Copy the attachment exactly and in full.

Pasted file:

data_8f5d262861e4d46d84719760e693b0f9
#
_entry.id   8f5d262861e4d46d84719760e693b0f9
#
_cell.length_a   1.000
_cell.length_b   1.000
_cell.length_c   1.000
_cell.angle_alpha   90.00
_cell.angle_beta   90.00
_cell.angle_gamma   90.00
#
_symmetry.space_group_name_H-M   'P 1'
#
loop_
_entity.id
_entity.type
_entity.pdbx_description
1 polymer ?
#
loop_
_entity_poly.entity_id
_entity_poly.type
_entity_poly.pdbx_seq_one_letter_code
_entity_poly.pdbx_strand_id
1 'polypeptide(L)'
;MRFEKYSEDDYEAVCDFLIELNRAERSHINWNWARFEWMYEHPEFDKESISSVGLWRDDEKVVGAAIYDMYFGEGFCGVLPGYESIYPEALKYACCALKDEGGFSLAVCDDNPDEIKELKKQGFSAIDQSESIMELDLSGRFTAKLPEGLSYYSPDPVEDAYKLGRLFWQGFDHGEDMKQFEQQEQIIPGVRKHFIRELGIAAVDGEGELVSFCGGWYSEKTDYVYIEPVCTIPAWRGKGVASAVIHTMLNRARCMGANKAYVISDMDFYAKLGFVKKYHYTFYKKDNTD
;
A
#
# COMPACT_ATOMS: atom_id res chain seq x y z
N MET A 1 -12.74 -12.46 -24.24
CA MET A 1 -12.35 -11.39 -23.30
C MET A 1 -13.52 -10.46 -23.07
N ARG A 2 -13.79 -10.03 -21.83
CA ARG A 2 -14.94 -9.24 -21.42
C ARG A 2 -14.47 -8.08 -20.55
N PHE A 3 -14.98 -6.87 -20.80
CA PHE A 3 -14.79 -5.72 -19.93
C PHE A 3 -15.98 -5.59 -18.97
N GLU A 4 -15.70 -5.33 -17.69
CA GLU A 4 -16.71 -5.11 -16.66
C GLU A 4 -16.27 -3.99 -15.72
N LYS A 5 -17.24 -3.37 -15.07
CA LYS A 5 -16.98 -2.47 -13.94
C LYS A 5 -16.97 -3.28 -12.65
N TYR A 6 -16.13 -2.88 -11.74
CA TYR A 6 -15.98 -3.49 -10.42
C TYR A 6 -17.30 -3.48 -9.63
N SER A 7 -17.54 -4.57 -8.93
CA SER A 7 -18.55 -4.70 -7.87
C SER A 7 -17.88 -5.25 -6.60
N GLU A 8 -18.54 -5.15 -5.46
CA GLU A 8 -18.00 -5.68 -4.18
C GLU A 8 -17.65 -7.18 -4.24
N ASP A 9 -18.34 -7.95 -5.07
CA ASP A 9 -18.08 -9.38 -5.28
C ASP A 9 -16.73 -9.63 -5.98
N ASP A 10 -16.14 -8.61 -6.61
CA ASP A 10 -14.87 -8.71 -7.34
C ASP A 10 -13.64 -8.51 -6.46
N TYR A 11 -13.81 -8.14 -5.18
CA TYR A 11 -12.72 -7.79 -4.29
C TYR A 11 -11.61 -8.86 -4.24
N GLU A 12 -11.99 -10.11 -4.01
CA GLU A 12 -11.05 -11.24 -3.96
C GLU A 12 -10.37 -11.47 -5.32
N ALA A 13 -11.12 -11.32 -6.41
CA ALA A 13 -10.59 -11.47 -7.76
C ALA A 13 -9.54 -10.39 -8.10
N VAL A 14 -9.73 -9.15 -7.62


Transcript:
data_8f5d262861e4d46d84719760e693b0f9
#
_entry.id   8f5d262861e4d46d84719760e693b0f9
#
_cell.length_a   1.000
_cell.length_b   1.000
_cell.length_c   1.000
_cell.angle_alpha   90.00
_cell.angle_beta   90.00
_cell.angle_gamma   90.00
#
_symmetry.space_group_name_H-M   'P 1'
#
loop_
_entity.id
_entity.type
_entity.pdbx_description
1 polymer ?
#
loop_
_entity_poly.entity_id
_entity_poly.type
_entity_poly.pdbx_seq_one_letter_code
_entity_poly.pdbx_strand_id
1 'polypeptide(L)'
;MRFEKYSEDDYEAVCDFLIELNRAERSHINWNWARFEWMYEHPEFDKESISSVGLWRDDEKVVGAAIYDMYFGEGFCGVLPGYESIYPEALKYACCALKDEGGFSLAVCDDNPDEIKELKKQGFSAIDQSESIMELDLSGRFTAKLPEGLSYYSPDPVEDAYKLGRLFWQGFDHGEDMKQFEQQEQIIPGVRKHFIRELGIAAVDGEGELVSFCGGWYSEKTDYVYIEPVCTIPAWRGKGVASAVIHTMLNRARCMGANKAYVISDMDFYAKLGFVKKYHYTFYKKDNTD
;
A
#
# COMPACT_ATOMS: atom_id res chain seq x y z
N MET A 1 -12.74 -12.46 -24.24
CA MET A 1 -12.35 -11.39 -23.30
C MET A 1 -13.52 -10.46 -23.07
N ARG A 2 -13.79 -10.03 -21.83
CA ARG A 2 -14.94 -9.24 -21.42
C ARG A 2 -14.47 -8.08 -20.55
N PHE A 3 -14.98 -6.87 -20.80
CA PHE A 3 -14.79 -5.72 -19.93
C PHE A 3 -15.98 -5.59 -18.97
N GLU A 4 -15.70 -5.33 -17.69
CA GLU A 4 -16.71 -5.11 -16.66
C GLU A 4 -16.27 -3.99 -15.72
N LYS A 5 -17.24 -3.37 -15.07
CA LYS A 5 -16.98 -2.47 -13.94
C LYS A 5 -16.97 -3.28 -12.65
N TYR A 6 -16.13 -2.88 -11.74
CA TYR A 6 -15.98 -3.49 -10.42
C TYR A 6 -17.30 -3.48 -9.63
N SER A 7 -17.54 -4.57 -8.93
CA SER A 7 -18.55 -4.70 -7.87
C SER A 7 -17.88 -5.25 -6.60
N GLU A 8 -18.54 -5.15 -5.46
CA GLU A 8 -18.00 -5.68 -4.18
C GLU A 8 -17.65 -7.18 -4.24
N ASP A 9 -18.34 -7.95 -5.07
CA ASP A 9 -18.08 -9.38 -5.28
C ASP A 9 -16.73 -9.63 -5.98
N ASP A 10 -16.14 -8.61 -6.61
CA ASP A 10 -14.87 -8.71 -7.34
C ASP A 10 -13.64 -8.51 -6.46
N TYR A 11 -13.81 -8.14 -5.18
CA TYR A 11 -12.72 -7.79 -4.29
C TYR A 11 -11.61 -8.86 -4.24
N GLU A 12 -11.99 -10.11 -4.01
CA GLU A 12 -11.05 -11.24 -3.96
C GLU A 12 -10.37 -11.47 -5.32
N ALA A 13 -11.12 -11.32 -6.41
CA ALA A 13 -10.59 -11.47 -7.76
C ALA A 13 -9.54 -10.39 -8.10
N VAL A 14 -9.73 -9.15 -7.62